Might today be a day of rest for the bulls? The answer will be known in approximately seven hours, but what is known now is that the bulls will be hitting the snooze button when the market opens.
Currently, the S&P futures are down 16 points, which leaves them 0.5% below fair value. The Nasdaq 100 futures are down 65 points and the Dow Jones Industrial Average futures are down 163 points.
There are several headline factors contributing to the negative disposition:
- The 10-yr note yield is above 3.00% again (currently 3.04%)
- Rising oil prices ($71.65, +$0.69, +1.0%), and worries about a pickup in inflation expectations, are reportedly behind the uptick
- Home Depot (HD) is down 2.9% despite reporting better than expected first quarter earnings and reaffirming its full-year outlook. The focal point has been weaker than expected same-store sales in the first quarter.
- China reported a batch of mixed data for April (industrial production, fixed asset investment, and retail sales) that has sparked concerns about fading cyclical growth momentum
- There was a reminder from the U.S. ambassador to China that the two sides remain very far apart on trade matters; and
- This morning's economic data out of the U.S. -- Retail Sales and Empire Manufacturing -- didn't pacify market participants
Briefly, retail sales increased 0.3% in April, as expected, on top of an upwardly revised 0.8% increase (from 0.6%) in March. Excluding autos, retail sales rose 0.3% (Briefing.com consensus +0.5%) on top of an upwardly revised 0.4% increase (from 0.2%) in March.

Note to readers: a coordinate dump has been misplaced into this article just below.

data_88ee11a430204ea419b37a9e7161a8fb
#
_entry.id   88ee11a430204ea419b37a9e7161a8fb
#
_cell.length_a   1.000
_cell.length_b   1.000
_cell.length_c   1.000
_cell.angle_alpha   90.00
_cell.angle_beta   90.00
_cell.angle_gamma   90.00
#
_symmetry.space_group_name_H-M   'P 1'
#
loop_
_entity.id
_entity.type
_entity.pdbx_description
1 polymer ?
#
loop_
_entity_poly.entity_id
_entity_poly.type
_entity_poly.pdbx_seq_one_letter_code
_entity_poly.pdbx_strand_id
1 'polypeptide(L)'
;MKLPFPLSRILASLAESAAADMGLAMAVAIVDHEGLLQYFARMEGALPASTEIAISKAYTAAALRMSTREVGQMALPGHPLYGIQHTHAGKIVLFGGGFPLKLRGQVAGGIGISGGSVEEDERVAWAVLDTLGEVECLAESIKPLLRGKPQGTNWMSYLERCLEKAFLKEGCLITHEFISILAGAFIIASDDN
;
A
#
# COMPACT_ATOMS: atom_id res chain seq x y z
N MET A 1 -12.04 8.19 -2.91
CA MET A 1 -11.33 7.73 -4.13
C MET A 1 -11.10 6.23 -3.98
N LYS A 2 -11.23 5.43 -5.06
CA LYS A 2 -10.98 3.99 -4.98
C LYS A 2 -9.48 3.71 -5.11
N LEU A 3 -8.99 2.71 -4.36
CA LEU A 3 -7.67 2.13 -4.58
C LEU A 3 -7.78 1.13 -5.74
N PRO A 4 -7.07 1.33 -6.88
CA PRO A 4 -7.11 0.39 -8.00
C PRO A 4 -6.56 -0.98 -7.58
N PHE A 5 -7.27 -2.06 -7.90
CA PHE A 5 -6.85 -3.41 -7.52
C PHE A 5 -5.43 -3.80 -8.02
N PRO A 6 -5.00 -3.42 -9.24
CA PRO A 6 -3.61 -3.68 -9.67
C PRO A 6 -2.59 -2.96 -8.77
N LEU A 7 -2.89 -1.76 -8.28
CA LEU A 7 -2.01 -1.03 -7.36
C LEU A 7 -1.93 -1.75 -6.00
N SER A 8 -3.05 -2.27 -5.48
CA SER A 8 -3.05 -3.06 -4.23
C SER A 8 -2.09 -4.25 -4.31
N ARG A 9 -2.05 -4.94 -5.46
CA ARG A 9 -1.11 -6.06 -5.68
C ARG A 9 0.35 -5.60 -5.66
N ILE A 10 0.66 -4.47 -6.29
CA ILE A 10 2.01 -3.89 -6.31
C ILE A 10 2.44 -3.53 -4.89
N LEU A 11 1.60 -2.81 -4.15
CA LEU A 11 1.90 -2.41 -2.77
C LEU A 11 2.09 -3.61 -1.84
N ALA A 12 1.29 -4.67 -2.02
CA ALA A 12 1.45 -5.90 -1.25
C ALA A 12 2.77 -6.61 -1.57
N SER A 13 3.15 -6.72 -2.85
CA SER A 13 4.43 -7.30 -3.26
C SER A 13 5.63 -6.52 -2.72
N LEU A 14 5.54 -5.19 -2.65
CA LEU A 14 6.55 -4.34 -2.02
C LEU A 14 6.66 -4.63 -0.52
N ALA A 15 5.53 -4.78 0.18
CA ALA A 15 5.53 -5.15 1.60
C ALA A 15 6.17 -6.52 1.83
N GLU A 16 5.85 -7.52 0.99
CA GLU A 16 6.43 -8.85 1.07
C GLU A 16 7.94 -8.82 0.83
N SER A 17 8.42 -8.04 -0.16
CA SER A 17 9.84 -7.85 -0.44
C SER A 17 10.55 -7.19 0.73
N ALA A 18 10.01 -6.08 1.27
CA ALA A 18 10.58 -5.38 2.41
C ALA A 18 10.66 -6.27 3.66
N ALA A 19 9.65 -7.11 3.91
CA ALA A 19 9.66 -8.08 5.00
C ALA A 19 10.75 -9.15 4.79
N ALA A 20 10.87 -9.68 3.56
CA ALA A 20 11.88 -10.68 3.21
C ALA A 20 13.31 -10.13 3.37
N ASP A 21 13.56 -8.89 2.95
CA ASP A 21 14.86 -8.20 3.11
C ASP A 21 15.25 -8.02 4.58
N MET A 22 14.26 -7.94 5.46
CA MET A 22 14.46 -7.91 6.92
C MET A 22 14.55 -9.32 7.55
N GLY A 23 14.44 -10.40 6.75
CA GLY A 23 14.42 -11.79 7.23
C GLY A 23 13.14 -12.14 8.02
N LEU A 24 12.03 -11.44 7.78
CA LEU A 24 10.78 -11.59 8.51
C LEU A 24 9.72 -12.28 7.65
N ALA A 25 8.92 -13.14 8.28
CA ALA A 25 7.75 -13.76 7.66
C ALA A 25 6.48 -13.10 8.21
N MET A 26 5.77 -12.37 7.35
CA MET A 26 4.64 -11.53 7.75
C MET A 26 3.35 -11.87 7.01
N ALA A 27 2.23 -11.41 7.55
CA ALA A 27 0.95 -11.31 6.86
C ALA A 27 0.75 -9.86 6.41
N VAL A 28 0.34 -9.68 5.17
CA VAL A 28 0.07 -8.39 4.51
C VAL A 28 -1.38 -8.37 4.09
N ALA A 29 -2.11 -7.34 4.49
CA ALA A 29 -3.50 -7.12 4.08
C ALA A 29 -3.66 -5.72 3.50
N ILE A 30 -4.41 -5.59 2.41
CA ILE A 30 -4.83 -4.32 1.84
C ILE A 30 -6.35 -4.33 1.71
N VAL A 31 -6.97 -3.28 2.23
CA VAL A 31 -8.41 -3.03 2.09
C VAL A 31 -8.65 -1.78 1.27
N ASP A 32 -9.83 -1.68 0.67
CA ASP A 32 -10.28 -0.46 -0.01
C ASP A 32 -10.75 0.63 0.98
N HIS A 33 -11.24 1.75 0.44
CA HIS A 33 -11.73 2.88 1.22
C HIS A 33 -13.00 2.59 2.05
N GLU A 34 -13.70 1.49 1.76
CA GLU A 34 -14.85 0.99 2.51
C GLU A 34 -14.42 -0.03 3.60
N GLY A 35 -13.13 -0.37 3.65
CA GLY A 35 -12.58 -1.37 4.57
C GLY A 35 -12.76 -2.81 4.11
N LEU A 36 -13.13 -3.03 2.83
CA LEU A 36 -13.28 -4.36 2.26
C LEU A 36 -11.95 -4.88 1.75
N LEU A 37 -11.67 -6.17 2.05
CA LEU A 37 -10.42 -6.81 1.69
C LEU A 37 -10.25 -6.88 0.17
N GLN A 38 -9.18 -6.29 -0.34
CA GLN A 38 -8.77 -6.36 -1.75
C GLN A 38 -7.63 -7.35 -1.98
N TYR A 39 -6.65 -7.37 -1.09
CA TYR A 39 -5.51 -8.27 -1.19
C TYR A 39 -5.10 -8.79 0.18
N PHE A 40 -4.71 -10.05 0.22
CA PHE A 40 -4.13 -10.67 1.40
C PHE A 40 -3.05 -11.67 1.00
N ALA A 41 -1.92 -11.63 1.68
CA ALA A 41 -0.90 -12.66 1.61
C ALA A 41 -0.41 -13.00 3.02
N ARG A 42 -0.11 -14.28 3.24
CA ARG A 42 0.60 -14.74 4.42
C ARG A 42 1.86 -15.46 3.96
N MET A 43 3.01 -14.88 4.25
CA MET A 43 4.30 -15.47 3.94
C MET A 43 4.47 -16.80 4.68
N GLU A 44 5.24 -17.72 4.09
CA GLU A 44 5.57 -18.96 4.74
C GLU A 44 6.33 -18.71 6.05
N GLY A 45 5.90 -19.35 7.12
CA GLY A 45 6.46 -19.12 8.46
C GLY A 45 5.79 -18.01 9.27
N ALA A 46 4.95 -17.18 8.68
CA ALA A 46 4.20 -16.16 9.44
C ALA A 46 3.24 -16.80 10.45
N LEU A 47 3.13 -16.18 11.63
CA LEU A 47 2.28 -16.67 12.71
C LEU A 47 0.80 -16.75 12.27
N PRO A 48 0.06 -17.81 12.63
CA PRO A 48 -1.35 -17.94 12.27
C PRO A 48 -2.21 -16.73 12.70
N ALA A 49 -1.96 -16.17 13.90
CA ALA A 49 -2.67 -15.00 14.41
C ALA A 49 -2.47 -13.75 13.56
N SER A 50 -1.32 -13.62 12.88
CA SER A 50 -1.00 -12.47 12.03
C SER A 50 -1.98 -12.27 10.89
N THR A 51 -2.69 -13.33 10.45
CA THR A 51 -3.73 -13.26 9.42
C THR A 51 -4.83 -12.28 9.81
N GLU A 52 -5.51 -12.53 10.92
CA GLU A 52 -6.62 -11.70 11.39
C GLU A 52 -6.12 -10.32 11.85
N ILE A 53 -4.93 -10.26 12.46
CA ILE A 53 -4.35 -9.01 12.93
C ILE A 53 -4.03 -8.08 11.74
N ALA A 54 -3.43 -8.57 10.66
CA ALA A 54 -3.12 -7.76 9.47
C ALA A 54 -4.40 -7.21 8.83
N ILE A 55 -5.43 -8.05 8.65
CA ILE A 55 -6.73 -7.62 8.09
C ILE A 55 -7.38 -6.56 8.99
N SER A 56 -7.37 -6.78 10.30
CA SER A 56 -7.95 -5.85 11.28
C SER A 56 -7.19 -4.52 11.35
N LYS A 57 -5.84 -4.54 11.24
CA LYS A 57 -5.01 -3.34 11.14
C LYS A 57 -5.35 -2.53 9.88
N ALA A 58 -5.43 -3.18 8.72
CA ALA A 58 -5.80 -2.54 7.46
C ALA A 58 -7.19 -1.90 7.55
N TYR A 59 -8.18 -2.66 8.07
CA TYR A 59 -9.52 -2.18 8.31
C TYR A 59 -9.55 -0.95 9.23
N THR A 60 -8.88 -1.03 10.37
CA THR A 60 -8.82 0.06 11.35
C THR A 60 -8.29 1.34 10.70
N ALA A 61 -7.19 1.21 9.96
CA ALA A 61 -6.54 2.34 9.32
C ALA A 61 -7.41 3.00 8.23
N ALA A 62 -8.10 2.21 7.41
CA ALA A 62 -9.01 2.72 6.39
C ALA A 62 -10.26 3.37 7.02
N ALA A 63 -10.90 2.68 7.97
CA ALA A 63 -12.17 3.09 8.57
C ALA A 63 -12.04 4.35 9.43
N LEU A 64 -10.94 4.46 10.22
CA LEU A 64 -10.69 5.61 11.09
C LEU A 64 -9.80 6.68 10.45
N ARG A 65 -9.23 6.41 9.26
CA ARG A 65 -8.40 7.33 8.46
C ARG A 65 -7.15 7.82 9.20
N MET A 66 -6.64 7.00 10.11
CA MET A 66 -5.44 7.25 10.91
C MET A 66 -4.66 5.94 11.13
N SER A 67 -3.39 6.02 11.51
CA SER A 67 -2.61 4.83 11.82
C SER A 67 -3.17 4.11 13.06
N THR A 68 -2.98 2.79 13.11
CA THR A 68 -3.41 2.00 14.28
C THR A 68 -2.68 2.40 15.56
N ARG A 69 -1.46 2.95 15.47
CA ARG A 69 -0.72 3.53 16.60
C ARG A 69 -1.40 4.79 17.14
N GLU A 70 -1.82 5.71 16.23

While there was a headline miss for the ex-auto number, that disappointment should be mitigated by the upward revision for March.
The key takeaway from the report is that consumer spending on goods was decent in April. Core retail sales, which exclude auto, gas station, building materials, and food and drinking services sales, jumped 0.4%.
The Empire Manufacturing Survey for May, meanwhile, showed a pickup in the general business conditions index to 20.1 (Briefing.com consensus 15.0) from 15.8.
The key takeaway from the report, however -- and a cause of concern that fits into the inflation narrative -- is that the prices paid index rose to its highest level (54.0) in several years.
The 10-yr yield briefly hit 3.05% in the wake of the report before running into some resistance.
In any event, the "inflation concern" narrative has been stoked again this morning along with the concern about rising interest rates. Those are the two main elements behind the weakness in the futures market and they are why the bulls are in a rest mode for now.